According to the National Council on Aging, financial scams targeting the elderly are so common these days they are now considered among the top crimes of the 21st Century.
Seniors are often targets of telemarketing scams, bogus sweepstakes, internet fraud and unscrupulous home repair offers because of a perception that they have significant amounts of money just sitting around in their bank accounts.
The trouble is that not every solicitation for money sent to a senior is a scam, and even when they’re not, they can be just as dangerous to those bank accounts.
“Some of the mailed requests seniors get are from reputable organizations,” said Sharon Berz of Aroostook Area Agency on Aging. “And some of those will send multiple requests over and over, [and] the elderly person sends in a check each time, $25 here, $10 there.”
Over the course of a year, those mailed-in donations can add up to thousands of dollars, she said.
“It can be very frustrating for loved ones,” Berz said.
Often these are seniors living independent lives in their own homes and in control of their own finances, she said, which can make it tricky for their children or loved ones to get a handle on how much money is going out.
Berz said loved ones need to know when it is appropriate to step in as, ultimately, if the elderly relative is in charge of their own finances they may spend their own money in any manner they choose. The problem arises, she said, if they start overspending their budget.
“If you start to notice your parent or elderly loved one sending out a lot of checks, it may be time to start the conversation about sharing financial responsibilities,” Berz said. “Have the conversation on exactly where the money is going and how the finances are handled.”
Those conversations can be delicate, she said, especially if the elderly person feels their competence or independence is being called into question.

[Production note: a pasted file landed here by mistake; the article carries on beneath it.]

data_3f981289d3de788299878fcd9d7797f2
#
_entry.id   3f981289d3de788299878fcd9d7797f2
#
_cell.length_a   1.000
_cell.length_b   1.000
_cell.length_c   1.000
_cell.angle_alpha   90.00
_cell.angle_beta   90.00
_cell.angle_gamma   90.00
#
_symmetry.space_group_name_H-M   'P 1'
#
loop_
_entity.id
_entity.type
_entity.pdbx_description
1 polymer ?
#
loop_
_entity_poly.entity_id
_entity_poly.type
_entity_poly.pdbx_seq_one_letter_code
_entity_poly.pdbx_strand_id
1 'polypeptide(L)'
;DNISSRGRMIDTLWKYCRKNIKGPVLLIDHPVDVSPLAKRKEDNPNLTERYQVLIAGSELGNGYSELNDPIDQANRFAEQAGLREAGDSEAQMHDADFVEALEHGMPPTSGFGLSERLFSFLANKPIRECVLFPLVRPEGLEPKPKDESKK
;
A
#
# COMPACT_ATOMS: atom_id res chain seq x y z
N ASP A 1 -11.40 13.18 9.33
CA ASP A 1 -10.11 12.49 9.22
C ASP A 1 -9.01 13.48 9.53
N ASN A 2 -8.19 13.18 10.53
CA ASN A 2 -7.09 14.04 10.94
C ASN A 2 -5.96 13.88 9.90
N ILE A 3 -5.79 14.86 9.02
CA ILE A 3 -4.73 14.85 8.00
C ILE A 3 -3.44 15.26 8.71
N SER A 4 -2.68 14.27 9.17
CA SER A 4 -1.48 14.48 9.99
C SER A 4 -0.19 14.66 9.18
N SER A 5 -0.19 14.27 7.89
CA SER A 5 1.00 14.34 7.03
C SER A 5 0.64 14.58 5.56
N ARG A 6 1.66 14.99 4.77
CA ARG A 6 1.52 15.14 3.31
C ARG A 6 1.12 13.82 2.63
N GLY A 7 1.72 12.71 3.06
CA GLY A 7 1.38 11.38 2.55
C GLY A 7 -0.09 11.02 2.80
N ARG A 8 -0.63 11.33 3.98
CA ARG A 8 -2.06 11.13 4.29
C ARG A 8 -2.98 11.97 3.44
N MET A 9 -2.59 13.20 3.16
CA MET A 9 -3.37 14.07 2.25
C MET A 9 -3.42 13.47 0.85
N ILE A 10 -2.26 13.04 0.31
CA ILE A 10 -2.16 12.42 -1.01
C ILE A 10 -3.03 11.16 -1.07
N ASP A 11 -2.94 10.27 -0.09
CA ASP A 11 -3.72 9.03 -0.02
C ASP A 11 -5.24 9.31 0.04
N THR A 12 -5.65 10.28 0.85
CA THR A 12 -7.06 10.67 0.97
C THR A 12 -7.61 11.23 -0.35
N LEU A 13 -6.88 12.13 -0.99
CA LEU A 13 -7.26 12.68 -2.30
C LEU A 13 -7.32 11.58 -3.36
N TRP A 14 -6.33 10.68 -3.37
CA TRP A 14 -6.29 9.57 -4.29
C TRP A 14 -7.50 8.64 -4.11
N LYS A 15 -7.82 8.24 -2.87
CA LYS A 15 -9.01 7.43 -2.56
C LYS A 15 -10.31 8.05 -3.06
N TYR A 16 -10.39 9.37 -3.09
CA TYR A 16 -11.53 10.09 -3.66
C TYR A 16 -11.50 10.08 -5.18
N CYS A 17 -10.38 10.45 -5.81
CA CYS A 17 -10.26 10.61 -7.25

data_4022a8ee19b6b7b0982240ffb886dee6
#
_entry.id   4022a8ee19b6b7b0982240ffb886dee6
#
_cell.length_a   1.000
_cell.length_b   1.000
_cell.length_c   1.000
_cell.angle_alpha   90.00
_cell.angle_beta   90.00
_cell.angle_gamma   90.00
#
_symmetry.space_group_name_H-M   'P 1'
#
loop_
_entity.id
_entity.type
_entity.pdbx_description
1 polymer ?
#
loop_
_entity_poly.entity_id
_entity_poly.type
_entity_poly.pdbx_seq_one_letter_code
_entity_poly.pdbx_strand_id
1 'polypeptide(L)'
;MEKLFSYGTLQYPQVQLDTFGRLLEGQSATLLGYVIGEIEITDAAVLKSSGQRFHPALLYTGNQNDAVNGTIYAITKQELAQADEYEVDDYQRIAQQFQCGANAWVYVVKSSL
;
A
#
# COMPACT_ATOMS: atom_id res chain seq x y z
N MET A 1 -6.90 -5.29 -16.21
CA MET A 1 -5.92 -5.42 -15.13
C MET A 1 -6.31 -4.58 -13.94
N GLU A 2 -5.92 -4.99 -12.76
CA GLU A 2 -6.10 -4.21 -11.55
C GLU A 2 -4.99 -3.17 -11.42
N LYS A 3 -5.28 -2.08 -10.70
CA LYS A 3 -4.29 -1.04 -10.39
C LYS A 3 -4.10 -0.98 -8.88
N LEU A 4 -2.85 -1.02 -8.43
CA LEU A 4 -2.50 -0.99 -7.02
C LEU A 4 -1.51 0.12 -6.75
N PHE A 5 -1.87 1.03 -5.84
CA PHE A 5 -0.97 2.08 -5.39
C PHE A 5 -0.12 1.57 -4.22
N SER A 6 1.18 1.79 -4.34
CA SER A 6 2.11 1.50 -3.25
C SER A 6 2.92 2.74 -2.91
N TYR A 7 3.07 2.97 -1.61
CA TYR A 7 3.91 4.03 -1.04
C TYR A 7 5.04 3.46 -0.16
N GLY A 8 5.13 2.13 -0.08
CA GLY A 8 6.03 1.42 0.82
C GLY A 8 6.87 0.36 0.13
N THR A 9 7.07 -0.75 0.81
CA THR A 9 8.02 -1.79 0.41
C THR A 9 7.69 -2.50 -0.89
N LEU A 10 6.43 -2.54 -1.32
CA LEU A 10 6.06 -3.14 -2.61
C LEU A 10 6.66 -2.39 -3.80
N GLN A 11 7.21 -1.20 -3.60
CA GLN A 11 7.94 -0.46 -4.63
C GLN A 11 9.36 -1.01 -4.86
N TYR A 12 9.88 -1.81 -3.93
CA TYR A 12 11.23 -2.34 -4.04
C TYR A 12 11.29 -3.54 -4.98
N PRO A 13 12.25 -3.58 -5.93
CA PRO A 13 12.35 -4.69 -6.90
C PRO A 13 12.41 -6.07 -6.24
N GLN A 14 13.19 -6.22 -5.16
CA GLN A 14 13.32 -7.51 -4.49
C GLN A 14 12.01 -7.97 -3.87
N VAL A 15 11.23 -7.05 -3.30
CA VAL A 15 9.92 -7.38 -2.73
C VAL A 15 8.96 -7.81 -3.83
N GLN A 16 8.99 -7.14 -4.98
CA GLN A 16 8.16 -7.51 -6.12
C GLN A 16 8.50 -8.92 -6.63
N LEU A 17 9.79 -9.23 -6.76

“These are not stupid people,” Berz said. “But they are vulnerable.”
For some seniors, sending out a check to a cause they support goes beyond altruism.
“For some it’s more about social isolation,” said Kim Lane, associate professor of mental health and human services at the University of Maine at Augusta. “It is a way for people to get connected to someone — anyone — but it is a very short lived connection.”
Because that connection is so fleeting, Lane said, there is the tendency to repeat it every time a new request for donations comes in.
“I’ve seen it myself,” she said. “My uncle once got 1,000 light bulbs for sending money to [an organization], and there is no way he could ever use that many light bulbs in his life.”
There also can be cognitive issues at play, Lane said, if the elderly individual is having difficulty with judgment or problem solving.
“One of the ways that comes out is this repeated responding to mailings or telemarketing calls,” she said.
“These seniors are still very trusting,” Berz said. “But if they can come up with some kind of line to use on phone solicitations that will refer the call to a trusted family member, that can help.”
It also can be a good idea for seniors to put all of their mail into a box and have a trusted family member go through it with them on a weekly basis.
“That way they can see what is legitimate and worth responding to or not,” Berz said. “Some of these requests for funds come in really official looking envelopes and can appear quite serious when they really are not.”
That kind of monitoring can be helpful, to a point, Lane said.
“A lot of people in that generation were raised you pay a bill the same day you get it,” she said. “That’s the way they want to live with their finances, even if it means sending out checks in response to fundraising requests [and] that can be difficult to monitor.”
It also is a good idea to talk about officially designating a trusted individual who can keep tabs on an elderly person’s bank account.
“Everything a person does is confidential,” said Elaine Jandreau, operations manager at Acadia Federal Credit Union. “Unless an elderly person tells us with 100 percent confidence we can talk about their finances with someone, we can’t do it.
As a financial institution, Jandreau said they do what they can to educate their members on internet and mail fraud, but when it comes to legitimate organizations asking for funds, there is not much they can do.
“For a lot of the seniors, they just want to be nice and help organizations out with donations,” Jandreau said. “If it is brought to our attention we can ask the member about it, but this is not something we can monitor with individual accounts.”
It really comes down to honest, two-way communication between the elderly and their family or trusted friends, Berz said, and even then there is only so much that can be done when the requests for funds come from legitimate sources.
“That’s why it can be so frustrating,” she said. “We get calls from people telling us mom or dad is giving away hundreds of dollars, but the reality is, if you are competent, you can give your money away wherever you want, and no one can stop you.”